The European Court of Human Rights in Strasbourg
In a blow to equality, the European Court of Human Rights has ruled that it is legal for governments to force married transgender people to divorce if they want to legally change their gender identity.
Thursday’s verdict concerned the case of transgender Finnish citizen Heli Hämäläinen (currently legally registered as male), who has been happily married to her wife, both Christian believers, for 18 years. Together they have a 12 year-old child.
Hämäläinen’s wish to be officially recognised as female was rejected by the Finnish authorities because same-sex marriage is not legal in the country. This means that she would have to get divorced or convert her marriage into a registered partnership, something which she has refused to do for religious reasons, in order to be acknowledged as a woman.
The group Transgender Europe (TE) said the ruling will force Hämäläinen to explain being trans in many everyday situations and will expose her to a higher risk of discrimination.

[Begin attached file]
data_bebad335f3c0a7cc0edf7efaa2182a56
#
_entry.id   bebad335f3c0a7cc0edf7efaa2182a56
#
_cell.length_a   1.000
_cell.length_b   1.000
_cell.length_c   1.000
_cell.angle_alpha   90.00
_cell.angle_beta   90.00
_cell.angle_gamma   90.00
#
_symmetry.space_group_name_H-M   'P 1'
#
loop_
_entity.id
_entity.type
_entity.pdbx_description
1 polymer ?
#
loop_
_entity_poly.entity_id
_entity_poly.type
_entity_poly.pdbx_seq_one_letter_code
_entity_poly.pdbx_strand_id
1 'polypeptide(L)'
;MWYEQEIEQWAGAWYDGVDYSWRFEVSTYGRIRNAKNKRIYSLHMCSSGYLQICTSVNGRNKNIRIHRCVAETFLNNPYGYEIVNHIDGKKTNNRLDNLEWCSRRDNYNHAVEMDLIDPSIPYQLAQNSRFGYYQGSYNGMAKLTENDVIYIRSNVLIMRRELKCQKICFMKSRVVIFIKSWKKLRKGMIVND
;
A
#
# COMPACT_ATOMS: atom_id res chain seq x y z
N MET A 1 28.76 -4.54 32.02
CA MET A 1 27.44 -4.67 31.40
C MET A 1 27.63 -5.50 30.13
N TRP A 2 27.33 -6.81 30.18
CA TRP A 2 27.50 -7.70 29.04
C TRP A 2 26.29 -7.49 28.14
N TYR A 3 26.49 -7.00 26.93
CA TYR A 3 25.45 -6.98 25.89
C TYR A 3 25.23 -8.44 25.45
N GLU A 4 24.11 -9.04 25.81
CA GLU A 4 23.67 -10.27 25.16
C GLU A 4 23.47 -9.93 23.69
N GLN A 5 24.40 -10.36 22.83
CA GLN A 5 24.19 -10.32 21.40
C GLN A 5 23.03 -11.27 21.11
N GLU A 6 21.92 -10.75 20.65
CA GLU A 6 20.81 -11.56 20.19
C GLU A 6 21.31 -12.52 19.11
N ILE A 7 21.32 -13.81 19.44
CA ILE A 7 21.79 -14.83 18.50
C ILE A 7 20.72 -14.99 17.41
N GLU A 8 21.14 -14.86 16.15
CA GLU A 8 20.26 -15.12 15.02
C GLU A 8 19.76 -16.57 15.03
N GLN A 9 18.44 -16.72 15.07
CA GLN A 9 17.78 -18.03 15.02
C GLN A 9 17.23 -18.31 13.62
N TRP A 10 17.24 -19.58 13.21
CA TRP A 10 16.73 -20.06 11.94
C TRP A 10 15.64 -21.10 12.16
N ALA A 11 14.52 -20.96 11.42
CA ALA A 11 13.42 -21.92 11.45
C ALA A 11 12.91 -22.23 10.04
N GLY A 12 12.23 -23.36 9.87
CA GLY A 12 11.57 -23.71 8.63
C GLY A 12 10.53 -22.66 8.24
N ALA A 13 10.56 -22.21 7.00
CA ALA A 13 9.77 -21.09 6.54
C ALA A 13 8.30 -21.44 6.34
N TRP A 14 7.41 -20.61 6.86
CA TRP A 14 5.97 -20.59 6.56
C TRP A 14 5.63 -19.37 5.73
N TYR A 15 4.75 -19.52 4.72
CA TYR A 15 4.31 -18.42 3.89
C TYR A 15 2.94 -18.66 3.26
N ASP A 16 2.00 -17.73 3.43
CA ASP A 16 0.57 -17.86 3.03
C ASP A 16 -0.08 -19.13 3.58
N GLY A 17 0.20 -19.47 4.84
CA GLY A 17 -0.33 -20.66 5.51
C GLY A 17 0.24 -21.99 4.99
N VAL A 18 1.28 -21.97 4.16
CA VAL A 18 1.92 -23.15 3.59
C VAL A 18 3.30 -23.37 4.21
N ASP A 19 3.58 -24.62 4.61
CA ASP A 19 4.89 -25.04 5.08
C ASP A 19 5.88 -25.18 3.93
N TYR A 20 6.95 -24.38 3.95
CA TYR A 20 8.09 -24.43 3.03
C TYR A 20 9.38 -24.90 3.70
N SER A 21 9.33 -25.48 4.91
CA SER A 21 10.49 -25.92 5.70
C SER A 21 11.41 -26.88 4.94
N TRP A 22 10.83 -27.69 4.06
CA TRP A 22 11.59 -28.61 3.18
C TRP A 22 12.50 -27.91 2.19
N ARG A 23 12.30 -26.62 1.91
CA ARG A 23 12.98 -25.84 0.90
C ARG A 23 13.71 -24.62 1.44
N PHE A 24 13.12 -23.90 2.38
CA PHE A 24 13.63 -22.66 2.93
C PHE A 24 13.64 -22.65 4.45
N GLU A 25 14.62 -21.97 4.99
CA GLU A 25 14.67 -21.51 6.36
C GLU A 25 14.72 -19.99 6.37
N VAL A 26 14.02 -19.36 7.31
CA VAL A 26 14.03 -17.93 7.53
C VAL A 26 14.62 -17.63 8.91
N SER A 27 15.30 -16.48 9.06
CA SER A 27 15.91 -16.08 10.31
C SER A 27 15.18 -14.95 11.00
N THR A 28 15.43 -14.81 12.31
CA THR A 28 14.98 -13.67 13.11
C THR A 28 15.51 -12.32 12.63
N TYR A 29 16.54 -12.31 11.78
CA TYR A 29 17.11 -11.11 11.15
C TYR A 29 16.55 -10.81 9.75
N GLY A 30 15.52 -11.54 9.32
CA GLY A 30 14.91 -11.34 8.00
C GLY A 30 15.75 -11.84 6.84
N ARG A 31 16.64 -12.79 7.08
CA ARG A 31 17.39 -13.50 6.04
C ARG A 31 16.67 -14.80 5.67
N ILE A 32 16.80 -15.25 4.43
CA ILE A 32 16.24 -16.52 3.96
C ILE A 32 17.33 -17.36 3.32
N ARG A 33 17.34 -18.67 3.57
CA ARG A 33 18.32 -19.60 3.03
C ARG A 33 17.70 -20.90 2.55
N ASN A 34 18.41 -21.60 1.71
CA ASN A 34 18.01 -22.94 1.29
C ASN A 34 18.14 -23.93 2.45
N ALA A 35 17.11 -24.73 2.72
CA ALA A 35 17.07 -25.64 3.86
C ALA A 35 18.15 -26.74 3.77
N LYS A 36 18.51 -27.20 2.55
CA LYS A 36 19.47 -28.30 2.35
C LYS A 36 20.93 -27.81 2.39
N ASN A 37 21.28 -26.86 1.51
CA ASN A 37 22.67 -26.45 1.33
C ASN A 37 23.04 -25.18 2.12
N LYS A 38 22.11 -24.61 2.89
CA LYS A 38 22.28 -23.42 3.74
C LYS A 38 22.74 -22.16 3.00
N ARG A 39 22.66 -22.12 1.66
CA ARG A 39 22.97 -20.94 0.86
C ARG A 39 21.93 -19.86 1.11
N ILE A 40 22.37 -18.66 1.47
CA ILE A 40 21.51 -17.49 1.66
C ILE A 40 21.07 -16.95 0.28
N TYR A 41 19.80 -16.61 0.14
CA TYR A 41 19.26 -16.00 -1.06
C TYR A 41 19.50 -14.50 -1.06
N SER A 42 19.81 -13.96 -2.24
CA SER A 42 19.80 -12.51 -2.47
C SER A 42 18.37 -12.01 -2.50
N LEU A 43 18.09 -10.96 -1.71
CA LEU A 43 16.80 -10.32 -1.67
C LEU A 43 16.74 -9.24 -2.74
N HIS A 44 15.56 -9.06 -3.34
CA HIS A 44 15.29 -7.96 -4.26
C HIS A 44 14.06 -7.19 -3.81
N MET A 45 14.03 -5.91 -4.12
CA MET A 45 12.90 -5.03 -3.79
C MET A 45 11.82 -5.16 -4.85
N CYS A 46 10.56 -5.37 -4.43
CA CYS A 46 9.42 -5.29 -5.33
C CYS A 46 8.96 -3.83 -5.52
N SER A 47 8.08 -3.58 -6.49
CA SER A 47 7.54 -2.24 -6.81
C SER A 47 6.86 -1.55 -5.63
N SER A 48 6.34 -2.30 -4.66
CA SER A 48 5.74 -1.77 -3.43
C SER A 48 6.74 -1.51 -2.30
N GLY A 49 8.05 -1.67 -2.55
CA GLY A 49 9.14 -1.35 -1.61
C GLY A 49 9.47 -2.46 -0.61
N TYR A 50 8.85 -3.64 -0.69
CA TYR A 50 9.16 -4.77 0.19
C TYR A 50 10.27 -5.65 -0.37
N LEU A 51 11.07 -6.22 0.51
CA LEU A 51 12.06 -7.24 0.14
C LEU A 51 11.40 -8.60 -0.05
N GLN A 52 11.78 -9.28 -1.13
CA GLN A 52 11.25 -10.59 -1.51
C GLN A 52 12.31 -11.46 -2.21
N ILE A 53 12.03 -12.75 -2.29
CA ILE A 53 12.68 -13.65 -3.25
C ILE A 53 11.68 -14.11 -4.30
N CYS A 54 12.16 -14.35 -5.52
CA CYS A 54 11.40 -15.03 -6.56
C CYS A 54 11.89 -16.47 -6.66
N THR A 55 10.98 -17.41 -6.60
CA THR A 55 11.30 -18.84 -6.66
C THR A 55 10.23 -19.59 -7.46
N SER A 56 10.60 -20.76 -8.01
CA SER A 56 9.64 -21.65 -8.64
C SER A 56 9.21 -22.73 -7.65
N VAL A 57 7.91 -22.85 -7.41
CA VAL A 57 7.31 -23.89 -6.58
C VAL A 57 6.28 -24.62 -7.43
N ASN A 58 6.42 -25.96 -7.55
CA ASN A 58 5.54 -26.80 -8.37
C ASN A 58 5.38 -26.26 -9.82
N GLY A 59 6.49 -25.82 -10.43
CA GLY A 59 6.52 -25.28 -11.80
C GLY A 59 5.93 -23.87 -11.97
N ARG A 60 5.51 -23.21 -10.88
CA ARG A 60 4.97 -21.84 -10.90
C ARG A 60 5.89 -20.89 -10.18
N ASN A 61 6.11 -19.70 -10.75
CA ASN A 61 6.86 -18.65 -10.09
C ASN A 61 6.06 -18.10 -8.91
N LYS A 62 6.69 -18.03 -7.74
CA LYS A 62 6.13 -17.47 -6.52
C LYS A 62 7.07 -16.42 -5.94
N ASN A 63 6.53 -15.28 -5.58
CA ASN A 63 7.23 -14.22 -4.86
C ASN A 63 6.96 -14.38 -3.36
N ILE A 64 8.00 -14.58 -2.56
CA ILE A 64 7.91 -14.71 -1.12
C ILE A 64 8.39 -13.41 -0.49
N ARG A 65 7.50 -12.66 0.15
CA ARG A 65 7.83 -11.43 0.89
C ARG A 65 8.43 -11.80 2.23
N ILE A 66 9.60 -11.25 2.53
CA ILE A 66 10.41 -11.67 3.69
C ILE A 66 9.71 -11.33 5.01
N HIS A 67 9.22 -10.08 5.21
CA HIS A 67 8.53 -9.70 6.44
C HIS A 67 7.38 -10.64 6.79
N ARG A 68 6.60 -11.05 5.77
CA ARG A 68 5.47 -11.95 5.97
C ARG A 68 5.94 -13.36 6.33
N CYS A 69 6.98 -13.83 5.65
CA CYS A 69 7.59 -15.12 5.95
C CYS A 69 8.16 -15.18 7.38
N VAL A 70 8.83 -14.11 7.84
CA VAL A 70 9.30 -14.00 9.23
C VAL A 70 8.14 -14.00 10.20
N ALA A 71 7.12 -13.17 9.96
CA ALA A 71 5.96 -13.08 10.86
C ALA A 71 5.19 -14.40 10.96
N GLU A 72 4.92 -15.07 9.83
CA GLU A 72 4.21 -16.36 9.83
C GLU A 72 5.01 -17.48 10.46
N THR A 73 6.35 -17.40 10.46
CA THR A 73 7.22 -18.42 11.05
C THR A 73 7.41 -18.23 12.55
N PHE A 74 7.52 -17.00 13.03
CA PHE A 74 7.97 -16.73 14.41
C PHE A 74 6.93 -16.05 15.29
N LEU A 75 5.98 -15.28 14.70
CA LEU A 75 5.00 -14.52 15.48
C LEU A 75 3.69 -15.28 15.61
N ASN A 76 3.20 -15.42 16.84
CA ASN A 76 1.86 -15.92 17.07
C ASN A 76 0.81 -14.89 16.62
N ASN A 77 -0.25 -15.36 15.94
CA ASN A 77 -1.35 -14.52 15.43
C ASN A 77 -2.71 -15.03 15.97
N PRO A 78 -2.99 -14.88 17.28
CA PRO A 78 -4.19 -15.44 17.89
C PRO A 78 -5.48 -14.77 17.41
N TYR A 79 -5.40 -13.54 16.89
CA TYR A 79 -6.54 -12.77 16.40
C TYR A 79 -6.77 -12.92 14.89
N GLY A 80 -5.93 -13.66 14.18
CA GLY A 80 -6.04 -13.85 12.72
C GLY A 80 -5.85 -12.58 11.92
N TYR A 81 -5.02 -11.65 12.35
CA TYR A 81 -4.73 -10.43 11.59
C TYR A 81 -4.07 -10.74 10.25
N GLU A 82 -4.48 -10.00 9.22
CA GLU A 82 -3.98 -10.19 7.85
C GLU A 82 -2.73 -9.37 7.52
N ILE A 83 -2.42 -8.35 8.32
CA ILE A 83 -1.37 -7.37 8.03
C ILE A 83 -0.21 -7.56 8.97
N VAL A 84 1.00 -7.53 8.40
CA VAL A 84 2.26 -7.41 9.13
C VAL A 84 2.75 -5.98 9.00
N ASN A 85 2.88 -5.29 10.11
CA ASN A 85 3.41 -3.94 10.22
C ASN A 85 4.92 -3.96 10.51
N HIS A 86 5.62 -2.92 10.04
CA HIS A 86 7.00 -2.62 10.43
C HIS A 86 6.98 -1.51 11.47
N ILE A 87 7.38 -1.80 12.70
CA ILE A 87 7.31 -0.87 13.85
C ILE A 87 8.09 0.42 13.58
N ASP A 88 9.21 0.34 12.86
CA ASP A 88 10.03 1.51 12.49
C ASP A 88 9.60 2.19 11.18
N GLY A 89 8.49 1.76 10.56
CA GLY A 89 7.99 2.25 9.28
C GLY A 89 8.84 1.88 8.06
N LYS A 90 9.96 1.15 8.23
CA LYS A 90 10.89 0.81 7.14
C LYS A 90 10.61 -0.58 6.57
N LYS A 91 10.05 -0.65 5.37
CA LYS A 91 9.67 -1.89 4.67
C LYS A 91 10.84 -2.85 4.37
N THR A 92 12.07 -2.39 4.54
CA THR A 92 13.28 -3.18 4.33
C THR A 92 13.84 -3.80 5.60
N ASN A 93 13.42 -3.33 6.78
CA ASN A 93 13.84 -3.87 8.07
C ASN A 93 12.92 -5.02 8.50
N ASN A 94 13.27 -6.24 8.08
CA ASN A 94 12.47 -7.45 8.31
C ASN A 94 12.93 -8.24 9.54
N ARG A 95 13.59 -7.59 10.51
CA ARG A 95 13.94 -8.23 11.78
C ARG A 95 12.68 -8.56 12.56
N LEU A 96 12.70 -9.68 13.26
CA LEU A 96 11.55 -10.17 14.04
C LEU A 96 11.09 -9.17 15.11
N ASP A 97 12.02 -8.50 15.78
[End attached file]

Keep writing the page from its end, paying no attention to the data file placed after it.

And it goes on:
TE added that it is “highly disappointed that the highest human rights court in Europe missed this opportunity to protect trans persons’ human rights.”
The same scenario could be faced by transgender married people in 20 European states, it noted.
The court argued that a registered partnership provides “almost identical… legal protection” and implies only “minor differences” compared to marriage.
TE said that “this is regrettable as it means… trans people [have] to give up one human right in exchange for another: the right to be and remain married versus the right to obtain legal gender recognition.”
A dissenting option by three judges agreed that it “is highly problematic to pit two human rights… against each other”, and said that they “are unable to agree with the majority’s finding that the applicant has several acceptable options.”
In 2012, the European Court of Human Rights ruled that European countries did not have to grant same-sex couples the right to marry as this is not a human right.